The only thing really wrong with "Sunshine and Shadow: Recent Painting in Southern California," at USC's Fisher Gallery, is that it's just one show. The exhibition should be the beginning of a series, an annual affair or an inspiration for other equally judicious samplings of Los Angeles art.
Art professor and historian Susan C. Larsen has selected 32 recent paintings by 29 artists for a small survey that cuts across boundaries of age, recognition and style. She presents a strong image of Los Angeles painting, but if space allowed she could have ferreted out another 29--and possibly another 29 after that--without sacrificing quality.
The show, as it stands, is a celebration of cultural and stylistic complexity within the traditional framework of painting. That so many good painters were left out is less a weakness of this particular assembly than a testament to the Southland's overflowing pool of talent.
The venerable old guard is singularly represented at USC by Richard Diebenkorn's "Ocean Park No. 135," surely one of the most delectable abstractions he ever painted. It follows a familiar Diebenkorn format--capping a vast expanse of luminous blue with a high horizon line of architectural allusion--but presents it as a freshly thought-about, lucidly realized concept.
Joining forces with Diebenkorn's work are other mainstays of Los Angeles painting: Ed Moses' muscular abstraction, stated in a vocabulary of slashing acrylic strokes and diamond patterns on stair-stepped panels of raw mahogany; William Brice's soft gray memories of antique sculpture and architecture; Charles Garabedian's eccentric visions of headless "Greek" figures engaged in ritual activity.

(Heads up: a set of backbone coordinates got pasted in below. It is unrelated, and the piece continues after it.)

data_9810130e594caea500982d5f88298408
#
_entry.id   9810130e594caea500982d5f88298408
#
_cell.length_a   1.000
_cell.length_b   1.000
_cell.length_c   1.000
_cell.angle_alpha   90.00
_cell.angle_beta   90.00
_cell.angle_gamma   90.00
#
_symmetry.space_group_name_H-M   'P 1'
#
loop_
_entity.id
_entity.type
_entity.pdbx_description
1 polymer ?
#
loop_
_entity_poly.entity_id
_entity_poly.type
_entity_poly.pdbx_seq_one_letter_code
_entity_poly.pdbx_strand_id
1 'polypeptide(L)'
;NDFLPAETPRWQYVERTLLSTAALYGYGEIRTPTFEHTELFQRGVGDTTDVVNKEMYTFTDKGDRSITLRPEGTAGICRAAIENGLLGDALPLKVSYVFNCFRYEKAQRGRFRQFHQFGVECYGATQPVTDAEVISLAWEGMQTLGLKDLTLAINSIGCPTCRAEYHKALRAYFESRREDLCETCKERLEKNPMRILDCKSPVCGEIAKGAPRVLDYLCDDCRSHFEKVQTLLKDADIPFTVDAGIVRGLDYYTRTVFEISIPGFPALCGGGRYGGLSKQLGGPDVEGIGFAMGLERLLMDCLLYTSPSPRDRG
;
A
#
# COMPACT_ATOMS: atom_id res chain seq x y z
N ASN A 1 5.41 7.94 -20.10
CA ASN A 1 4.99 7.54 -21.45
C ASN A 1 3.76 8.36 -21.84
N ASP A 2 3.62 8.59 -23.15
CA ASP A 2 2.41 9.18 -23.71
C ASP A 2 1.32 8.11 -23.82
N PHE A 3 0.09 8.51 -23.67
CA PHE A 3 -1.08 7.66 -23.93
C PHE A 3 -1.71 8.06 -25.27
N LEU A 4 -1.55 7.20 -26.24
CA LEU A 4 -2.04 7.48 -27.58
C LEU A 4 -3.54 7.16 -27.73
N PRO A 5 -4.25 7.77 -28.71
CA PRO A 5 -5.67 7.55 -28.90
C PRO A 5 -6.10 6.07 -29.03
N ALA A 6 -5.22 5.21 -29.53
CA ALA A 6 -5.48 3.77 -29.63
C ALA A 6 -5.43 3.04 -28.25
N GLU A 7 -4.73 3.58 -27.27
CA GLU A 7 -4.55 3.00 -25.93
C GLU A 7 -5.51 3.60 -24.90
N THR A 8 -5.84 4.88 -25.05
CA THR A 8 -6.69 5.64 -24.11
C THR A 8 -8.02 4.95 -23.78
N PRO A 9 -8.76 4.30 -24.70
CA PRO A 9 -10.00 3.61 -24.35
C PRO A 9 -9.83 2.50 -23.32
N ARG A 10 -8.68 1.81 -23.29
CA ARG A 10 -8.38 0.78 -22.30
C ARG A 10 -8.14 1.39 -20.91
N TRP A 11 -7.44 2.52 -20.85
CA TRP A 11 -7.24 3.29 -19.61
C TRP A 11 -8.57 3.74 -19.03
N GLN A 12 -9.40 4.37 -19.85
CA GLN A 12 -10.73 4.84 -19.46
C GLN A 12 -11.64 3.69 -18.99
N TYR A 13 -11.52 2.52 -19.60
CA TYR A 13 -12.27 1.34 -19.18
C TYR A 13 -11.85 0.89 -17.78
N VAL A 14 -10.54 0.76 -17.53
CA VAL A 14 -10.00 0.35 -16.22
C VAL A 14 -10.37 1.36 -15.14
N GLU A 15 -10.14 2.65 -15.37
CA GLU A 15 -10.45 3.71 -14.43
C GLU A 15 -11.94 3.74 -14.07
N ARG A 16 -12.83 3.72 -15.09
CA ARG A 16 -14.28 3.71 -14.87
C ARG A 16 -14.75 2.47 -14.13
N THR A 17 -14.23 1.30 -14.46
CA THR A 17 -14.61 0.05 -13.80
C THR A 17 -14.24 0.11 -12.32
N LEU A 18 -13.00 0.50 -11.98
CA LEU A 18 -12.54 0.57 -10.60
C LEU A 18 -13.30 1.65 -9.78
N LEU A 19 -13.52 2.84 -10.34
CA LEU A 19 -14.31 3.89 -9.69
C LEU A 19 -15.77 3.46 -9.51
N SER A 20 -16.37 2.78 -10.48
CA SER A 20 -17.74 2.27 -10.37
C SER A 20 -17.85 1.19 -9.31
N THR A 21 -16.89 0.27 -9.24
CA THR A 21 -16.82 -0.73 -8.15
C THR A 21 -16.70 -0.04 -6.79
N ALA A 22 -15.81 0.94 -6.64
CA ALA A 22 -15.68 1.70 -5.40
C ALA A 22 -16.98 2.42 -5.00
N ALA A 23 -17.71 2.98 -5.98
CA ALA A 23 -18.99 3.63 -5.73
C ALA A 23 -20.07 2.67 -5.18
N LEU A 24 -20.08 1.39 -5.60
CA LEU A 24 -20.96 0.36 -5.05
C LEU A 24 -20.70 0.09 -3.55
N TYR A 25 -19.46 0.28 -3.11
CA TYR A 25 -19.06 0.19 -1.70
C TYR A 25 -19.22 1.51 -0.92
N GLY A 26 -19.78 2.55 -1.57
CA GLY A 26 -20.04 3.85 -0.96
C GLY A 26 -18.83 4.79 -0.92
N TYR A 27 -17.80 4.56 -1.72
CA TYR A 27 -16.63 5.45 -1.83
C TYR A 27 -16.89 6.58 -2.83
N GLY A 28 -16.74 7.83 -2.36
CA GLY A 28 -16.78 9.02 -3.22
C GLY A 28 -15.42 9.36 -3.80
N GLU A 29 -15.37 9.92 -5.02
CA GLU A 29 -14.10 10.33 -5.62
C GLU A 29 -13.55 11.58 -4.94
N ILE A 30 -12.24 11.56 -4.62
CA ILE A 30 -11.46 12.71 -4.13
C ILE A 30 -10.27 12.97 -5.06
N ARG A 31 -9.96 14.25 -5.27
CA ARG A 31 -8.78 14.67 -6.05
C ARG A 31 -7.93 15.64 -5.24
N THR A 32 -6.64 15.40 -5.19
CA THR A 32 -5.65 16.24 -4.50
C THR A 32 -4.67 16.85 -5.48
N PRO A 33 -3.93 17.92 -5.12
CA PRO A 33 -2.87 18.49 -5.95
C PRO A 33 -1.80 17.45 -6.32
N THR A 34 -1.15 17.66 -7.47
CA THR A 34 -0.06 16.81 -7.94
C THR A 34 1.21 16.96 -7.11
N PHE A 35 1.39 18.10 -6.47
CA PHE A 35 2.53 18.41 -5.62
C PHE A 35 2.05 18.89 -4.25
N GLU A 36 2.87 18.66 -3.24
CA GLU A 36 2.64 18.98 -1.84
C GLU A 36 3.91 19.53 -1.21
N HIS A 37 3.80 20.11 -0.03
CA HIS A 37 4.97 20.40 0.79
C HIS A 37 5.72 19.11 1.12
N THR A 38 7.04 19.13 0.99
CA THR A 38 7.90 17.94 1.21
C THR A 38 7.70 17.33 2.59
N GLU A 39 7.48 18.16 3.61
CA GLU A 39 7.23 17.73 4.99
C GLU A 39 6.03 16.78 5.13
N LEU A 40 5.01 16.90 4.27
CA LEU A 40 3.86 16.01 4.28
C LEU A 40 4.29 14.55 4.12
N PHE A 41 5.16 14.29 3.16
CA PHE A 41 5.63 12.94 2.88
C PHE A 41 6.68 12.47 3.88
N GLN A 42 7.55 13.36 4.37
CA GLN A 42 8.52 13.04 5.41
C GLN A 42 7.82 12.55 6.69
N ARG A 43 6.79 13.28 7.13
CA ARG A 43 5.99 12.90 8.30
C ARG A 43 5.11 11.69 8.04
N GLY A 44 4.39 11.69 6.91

Craig Kauffman weaves a pink chair into a characteristically elegant gridded abstraction; Ron Davis shows a splashy but unimpressive canvas; Llyn Foulkes combines an ominous, black-and-white landscape with searching poetry in "Ghost Hill" and Joe Goode evokes dangerous beauty in an orange "Forest Fire."
All these works hang together in one large gallery, apparently grouped as a foundation for the spectrum of the remaining exhibition--encompassing everyone from mid-career artists who are as accomplished and nearly as celebrated as the big boys to relative newcomers. We find the solid, energetic abstractions we have come to expect from Margit Omar and Karen Carson, along with less familiar pieces such as Luis E. Serrano's darkly mysterious interior.
No consensus of style or attitude emerges from this selective overview of recent painting in Los Angeles, nor is one intended. The thesis of the show is vitality and diversity, and it's amply substantiated.
Rigorous formality exerts its staunchest state of perfection in the canvases of James Hayward and John Miller. Peter Plagens follows his private muse, now making his broken-ring trademark encircle an irregular cross of colored shapes on a warm beige field that shields explosive underpainting.
Among figurative works, poignant romance lives in Dan McCleary's lovely "Woman in the Garden," mystical energy in Tom Wudl's quivering "Yoga." An ominous hush emerges through acrid light in Candice Gawne's impastoed landscape, called "Rush Hour."
The "Sunshine and Shadow" referred to in the exhibition title may be rather obscure to casual viewers, but it's an important issue to aficionados. The matter goes beyond obvious contrasts of dark and light sensibilities; it addresses Los Angeles' stereotype as the origin of a cosmetic-conscious, slick-surfaced art made by hedonists whose brains have been barbecued by too much summer.
Stereotypes die hard, particularly when they grow from a shred of truth and trenchant observation. But, by now, it seems that the '60s art that so suavely got at the essence of Southern California's light and our fascination with cars, movie stars and gorgeous appearances has perpetuated one aspect of a varied scene to the exclusion of all others. If the real Los Angeles art scene ever stands up in the nation's consciousness, it will be due in part to such efforts as "Sunshine and Shadows."
The exhibition, through Feb. 23, is sponsored by the Fellows of Contemporary Art.